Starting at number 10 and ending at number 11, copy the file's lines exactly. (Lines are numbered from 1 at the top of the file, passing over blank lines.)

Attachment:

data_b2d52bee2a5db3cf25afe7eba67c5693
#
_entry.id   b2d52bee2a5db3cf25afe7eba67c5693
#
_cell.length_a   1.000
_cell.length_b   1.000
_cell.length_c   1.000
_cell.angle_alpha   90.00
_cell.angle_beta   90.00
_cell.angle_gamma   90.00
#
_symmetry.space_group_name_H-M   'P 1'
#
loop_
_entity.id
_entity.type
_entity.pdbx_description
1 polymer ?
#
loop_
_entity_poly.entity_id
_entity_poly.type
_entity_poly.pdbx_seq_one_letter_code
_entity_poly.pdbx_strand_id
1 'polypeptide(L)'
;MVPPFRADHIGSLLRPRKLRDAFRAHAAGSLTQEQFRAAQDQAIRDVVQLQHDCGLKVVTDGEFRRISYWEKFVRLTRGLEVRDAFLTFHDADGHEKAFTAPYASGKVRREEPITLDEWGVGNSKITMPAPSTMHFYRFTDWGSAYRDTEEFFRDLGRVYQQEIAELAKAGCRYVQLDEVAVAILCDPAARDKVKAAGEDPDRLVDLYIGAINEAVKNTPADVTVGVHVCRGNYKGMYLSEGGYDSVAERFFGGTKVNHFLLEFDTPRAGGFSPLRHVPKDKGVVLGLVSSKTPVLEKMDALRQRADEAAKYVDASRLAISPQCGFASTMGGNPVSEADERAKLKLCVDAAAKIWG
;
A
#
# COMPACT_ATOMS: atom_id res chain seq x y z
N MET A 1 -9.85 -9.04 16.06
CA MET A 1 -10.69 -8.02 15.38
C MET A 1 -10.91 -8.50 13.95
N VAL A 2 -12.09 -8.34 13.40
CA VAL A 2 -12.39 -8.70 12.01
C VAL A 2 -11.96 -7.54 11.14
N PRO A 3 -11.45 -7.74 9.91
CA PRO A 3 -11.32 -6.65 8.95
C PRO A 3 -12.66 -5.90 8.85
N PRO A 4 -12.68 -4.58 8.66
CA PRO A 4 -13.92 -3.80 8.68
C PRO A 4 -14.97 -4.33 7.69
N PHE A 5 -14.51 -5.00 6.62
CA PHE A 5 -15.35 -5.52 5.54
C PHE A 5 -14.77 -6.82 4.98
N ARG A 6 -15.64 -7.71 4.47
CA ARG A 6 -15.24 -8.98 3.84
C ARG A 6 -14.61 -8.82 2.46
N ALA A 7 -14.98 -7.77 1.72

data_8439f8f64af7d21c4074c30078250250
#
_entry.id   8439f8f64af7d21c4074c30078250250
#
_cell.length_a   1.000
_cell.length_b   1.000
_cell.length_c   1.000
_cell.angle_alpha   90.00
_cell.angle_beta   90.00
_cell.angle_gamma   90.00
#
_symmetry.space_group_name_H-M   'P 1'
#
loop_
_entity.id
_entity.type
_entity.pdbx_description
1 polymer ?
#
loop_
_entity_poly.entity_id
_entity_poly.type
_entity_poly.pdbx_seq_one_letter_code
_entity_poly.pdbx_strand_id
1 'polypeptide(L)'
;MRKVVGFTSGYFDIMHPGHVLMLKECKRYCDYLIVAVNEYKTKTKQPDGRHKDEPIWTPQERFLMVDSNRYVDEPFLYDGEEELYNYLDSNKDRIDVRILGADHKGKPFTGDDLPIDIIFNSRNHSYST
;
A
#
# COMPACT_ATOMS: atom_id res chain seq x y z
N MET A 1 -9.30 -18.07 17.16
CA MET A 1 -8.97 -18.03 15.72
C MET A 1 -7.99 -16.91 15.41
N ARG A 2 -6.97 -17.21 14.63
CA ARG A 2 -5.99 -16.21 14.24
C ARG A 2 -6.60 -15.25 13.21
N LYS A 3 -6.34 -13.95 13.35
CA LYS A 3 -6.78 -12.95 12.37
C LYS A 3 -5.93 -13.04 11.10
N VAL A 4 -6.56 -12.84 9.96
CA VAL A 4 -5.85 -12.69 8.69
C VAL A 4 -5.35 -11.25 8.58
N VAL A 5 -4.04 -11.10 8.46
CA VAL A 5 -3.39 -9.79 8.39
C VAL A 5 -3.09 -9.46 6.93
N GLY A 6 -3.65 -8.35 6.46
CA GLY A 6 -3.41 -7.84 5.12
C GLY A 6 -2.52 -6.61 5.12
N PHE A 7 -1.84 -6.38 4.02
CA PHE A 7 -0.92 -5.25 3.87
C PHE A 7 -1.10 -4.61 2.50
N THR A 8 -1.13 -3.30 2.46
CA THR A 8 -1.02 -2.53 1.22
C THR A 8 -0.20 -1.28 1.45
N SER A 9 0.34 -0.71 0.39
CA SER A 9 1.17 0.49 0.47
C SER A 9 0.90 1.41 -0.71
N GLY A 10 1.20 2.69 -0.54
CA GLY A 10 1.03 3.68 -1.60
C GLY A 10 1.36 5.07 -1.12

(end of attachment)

_cell.angle_gamma   90.00
#